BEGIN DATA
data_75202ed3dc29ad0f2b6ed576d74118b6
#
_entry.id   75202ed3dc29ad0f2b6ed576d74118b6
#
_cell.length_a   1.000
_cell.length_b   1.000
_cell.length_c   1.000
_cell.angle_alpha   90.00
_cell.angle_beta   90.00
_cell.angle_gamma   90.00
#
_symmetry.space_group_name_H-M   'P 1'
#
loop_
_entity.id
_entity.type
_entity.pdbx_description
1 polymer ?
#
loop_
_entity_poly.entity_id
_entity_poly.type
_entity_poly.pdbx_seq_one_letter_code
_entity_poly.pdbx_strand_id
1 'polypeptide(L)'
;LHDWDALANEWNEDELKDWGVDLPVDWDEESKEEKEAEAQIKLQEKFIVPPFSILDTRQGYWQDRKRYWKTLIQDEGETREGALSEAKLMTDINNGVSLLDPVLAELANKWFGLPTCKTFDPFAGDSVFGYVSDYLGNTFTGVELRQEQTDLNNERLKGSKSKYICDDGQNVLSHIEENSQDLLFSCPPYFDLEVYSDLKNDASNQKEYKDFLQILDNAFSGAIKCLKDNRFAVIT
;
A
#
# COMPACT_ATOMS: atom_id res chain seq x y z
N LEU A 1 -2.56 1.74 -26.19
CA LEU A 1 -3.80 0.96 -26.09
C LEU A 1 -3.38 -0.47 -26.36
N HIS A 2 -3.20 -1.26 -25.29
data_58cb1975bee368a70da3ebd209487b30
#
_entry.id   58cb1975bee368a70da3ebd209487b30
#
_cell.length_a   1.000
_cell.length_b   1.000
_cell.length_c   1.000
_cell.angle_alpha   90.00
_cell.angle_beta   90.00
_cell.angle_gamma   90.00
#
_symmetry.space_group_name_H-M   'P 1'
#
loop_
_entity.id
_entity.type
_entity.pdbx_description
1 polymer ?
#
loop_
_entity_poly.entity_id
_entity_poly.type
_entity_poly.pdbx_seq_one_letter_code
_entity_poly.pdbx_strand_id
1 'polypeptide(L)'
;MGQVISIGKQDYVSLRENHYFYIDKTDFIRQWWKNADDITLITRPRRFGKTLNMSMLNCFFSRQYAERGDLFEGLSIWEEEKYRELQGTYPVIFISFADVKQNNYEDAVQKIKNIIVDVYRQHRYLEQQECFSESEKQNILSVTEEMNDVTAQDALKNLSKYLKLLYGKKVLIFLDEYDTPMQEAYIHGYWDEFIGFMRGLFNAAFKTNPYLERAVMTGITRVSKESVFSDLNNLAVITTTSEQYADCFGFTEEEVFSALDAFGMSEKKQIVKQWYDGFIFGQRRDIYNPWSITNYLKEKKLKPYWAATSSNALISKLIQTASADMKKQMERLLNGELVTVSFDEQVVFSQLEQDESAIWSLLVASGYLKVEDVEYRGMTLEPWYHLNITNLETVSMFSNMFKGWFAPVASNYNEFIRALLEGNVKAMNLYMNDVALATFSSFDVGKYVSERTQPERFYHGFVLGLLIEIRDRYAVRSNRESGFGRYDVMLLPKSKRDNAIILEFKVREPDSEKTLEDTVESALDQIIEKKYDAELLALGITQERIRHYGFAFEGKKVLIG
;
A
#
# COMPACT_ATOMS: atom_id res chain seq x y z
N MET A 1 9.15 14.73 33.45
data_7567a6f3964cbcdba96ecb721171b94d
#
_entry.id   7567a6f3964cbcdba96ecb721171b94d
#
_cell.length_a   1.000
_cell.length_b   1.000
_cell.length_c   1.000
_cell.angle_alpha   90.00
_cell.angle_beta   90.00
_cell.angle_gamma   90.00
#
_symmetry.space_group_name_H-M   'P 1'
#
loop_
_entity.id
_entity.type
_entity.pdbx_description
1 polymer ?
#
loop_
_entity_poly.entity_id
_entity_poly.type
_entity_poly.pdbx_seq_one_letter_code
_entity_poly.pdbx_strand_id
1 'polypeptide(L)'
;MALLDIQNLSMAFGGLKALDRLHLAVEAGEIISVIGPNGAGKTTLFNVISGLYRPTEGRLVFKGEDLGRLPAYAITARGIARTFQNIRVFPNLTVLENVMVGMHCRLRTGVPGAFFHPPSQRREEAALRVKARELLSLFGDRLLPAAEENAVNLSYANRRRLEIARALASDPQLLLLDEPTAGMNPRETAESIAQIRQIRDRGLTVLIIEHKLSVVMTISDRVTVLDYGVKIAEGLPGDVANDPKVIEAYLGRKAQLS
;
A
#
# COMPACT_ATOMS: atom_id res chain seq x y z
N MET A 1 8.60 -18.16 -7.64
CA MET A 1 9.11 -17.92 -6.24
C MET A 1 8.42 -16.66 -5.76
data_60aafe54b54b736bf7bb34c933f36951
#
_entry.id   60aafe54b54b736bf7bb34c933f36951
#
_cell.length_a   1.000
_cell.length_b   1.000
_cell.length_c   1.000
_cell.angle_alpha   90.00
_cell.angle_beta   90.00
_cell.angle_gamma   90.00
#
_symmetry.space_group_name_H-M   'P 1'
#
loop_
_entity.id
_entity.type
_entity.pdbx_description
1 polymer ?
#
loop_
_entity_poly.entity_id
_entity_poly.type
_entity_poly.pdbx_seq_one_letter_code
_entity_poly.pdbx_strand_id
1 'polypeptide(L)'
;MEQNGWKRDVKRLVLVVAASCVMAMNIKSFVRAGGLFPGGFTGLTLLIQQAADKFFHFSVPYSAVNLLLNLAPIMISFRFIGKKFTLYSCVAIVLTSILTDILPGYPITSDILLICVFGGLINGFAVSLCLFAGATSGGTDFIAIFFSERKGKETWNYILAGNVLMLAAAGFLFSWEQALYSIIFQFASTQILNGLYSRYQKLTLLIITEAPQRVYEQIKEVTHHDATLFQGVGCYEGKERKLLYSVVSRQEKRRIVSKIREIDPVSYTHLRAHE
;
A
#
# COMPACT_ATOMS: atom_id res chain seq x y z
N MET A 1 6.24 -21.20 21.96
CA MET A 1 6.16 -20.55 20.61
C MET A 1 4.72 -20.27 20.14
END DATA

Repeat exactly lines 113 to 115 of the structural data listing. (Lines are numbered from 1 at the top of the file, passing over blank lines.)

_entity.id
_entity.type
_entity.pdbx_description